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World

2.13.2018

Gender Diaries: Shriya Samavai

As the world continues to push against gender constructs, the conversation around how people are identifying themselves is constantly evolving. Each week, MILK.XYZ will feature a guest editor writing about their specific relationship with gender and, often, where it intersects with fashion. This week, we feature multidisciplinary artist Shriya Samavai

I was walking down Prince Street the other day in a great outfit—baggy jeans, big winter coat, bejeweled cat eye sunglasses—and I saw a man walking towards me with a camera around his neck. “Excuse me,” he said as he neared me, and so I stopped, thinking he was a tourist and maybe I could point him in the right direction. “Yes?”, I asked, only to be met with a resounding “WOAH!”.

Confused, I asked again, “Yes? Can I help you?” He looked at me and said how he was shocked by the register of my voice. How “awesome” it was that my “voice was so feminine” but my outfit was otherwise. That I sounded “like a woman” but dressed otherwise. How cool that was, how novel it was to him. A girl who looks like a boy. Perhaps a boy who sounds like a girl.

I get sir-ma’amed a lot. This is when someone calls me sir, then calls me ma’am. Sir always comes before ma’am because people see me first, then hear my voice. Getting sir-ma’amed inevitably leads to many apologies. “Oh, so sorry! I thought you were a boy! Ah! I’m confused! Sorry!” And I have to be like, “No no no no it’s fine! I’m not offended at all! Sir-ma’am is actually my preferred pronoun! It works for a non-binary gender-nonconforming gender fluid person such as myself! Because I live somewhere in the middle!”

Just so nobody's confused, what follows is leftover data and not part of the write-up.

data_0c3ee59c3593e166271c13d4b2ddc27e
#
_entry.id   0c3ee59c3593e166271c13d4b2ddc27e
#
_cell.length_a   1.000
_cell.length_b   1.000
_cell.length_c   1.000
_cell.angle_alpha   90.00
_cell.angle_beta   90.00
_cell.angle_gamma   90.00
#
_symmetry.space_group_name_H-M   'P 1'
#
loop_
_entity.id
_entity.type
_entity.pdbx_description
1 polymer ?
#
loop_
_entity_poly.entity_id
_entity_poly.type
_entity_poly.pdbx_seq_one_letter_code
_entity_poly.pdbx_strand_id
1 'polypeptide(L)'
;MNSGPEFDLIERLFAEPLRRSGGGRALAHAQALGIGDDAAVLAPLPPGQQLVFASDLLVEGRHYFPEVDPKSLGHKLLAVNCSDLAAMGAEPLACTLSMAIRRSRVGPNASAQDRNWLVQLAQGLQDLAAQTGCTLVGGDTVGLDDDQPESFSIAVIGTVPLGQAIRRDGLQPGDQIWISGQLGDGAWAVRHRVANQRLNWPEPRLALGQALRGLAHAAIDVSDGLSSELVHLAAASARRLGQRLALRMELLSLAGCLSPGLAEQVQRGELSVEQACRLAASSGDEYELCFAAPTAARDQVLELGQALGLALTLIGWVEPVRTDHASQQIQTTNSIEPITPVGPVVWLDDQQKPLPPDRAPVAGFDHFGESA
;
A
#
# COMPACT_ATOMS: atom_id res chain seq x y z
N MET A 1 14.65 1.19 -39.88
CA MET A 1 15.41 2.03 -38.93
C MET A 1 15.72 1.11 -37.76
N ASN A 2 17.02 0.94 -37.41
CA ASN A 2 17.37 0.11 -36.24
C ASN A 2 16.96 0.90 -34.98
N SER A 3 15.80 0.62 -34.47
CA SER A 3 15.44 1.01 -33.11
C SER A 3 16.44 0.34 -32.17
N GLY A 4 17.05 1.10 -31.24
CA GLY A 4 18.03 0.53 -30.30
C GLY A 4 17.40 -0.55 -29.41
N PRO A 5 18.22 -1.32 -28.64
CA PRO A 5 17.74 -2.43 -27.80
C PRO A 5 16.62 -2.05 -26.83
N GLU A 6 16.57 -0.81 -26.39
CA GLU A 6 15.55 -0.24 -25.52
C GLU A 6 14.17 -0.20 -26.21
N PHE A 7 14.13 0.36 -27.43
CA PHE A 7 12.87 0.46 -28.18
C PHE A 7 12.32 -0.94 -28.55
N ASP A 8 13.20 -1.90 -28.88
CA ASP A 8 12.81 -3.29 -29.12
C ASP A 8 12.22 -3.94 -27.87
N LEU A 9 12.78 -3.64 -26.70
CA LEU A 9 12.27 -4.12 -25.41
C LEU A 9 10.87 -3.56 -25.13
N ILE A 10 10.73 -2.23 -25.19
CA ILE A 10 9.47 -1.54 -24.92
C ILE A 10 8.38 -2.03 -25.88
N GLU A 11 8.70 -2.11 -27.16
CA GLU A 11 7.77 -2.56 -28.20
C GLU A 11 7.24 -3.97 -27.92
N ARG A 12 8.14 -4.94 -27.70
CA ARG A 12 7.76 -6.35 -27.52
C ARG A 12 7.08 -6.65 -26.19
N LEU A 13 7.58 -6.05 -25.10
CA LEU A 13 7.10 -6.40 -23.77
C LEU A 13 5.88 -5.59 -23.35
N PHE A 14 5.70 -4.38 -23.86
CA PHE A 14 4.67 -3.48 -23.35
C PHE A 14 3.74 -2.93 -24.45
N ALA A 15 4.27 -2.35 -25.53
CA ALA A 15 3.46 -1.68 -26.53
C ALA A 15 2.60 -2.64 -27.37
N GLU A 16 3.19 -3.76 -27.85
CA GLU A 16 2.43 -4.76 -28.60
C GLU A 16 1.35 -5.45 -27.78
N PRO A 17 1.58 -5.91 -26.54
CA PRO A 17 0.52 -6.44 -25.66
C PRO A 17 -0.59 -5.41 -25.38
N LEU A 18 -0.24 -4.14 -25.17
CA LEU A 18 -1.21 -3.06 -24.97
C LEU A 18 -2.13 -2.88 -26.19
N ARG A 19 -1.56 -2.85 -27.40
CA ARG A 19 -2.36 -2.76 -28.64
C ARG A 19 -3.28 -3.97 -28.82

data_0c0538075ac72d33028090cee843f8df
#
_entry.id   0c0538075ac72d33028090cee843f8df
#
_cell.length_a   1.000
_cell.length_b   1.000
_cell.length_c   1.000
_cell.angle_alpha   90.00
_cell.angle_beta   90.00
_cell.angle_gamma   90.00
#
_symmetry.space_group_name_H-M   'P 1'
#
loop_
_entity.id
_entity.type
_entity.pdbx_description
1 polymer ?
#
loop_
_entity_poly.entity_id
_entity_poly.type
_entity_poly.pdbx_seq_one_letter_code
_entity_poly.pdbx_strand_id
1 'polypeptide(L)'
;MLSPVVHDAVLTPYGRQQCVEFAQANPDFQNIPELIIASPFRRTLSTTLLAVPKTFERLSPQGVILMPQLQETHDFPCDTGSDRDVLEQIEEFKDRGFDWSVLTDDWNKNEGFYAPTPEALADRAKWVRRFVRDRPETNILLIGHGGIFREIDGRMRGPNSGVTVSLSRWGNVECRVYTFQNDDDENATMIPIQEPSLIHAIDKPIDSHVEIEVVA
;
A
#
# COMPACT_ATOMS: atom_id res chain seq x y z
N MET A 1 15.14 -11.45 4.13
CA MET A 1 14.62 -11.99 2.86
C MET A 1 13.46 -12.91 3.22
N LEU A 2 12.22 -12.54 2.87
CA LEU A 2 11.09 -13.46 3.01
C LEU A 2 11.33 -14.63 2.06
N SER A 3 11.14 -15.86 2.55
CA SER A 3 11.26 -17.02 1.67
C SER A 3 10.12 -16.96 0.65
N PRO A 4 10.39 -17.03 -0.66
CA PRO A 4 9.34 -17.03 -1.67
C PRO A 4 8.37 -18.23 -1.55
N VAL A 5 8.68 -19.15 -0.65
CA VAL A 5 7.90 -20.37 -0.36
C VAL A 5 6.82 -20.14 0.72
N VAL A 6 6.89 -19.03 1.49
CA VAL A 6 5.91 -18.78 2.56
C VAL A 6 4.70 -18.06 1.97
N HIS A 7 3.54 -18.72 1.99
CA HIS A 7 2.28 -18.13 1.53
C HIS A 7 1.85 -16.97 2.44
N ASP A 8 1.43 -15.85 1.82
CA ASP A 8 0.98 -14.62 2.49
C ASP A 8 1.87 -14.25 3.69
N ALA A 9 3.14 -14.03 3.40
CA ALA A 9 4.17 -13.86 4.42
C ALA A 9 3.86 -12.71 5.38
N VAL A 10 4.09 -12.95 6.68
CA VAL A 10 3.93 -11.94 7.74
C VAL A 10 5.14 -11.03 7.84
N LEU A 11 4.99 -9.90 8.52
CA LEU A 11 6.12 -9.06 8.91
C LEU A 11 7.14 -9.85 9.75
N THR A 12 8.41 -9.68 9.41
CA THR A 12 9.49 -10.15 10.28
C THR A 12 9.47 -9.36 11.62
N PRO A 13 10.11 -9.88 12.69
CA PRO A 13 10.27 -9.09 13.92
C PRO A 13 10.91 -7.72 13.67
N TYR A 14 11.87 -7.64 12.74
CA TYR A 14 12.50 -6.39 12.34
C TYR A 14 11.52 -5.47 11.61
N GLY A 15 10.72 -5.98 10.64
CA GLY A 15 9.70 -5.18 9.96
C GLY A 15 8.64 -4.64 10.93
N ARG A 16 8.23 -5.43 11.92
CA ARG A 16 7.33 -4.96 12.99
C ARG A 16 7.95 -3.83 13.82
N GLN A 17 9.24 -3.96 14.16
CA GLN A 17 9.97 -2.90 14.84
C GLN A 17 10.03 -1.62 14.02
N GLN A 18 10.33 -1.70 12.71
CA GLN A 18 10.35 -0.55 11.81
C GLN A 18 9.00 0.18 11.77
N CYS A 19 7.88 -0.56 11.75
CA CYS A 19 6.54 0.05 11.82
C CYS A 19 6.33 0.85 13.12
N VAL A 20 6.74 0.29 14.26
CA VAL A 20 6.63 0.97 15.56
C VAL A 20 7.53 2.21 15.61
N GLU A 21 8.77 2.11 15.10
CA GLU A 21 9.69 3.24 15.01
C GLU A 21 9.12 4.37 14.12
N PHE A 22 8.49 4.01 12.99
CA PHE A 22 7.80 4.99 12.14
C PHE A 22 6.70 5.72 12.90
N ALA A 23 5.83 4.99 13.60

I mean don’t we all live somewhere in the middle? Or, don’t we all want to? Wouldn’t you be happier without imposed boundaries? Without unnecessary restrictions based off something as arbitrary as your organs? Wouldn’t we all be happier if we all were uniformly guaranteed safety no matter how we presented ourselves?

Tell me one good thing that has come from the gender binary. I’ll wait.

Middle school I had thick eyebrows that met like friends in the middle. Wore my brother’s hand-me-downs—a uniform of rec tees and basketball shorts. High school I dug in my dad’s closet for oversized flannels and rugby polos. Shaved the side of my head in a quest to find myself (and looked like Skrillex as a byproduct). Cut my hair to pixie-length and people would ask me at a football game or the fair, “Are you a boy or a girl?” I’d respond, “What’s it to you?”

I am mostly interested in not having anyone project their thoughts on to me. Who needs to be told they look like a boy but sound like a girl? Why can’t I just look like Shriya and sound like Shriya?

Still when someone asks me my preferred pronouns, I hesitate. I do use ‘she’ as I have been my whole life, but I like using ‘they’. I would also respond to ‘he’. I would also respond to anything else, so long as it was said with respect or affection. Sometimes I think I could develop my own pronouns. She, Him, They would become Shri, Shim, Shey.

Clare and I call each other Martin, Brother, Buster. Lo and I call each other Prince. We’re everything and we’re nothing and I’m unsure as to why we can only pick one set of words to represent ourselves. Ideally I would have no pronouns and people would have to say my name over and over again.

Shriya Shriya Shriya.

Stay tuned to Milk for more Gender Diaries and see our previous installments here.

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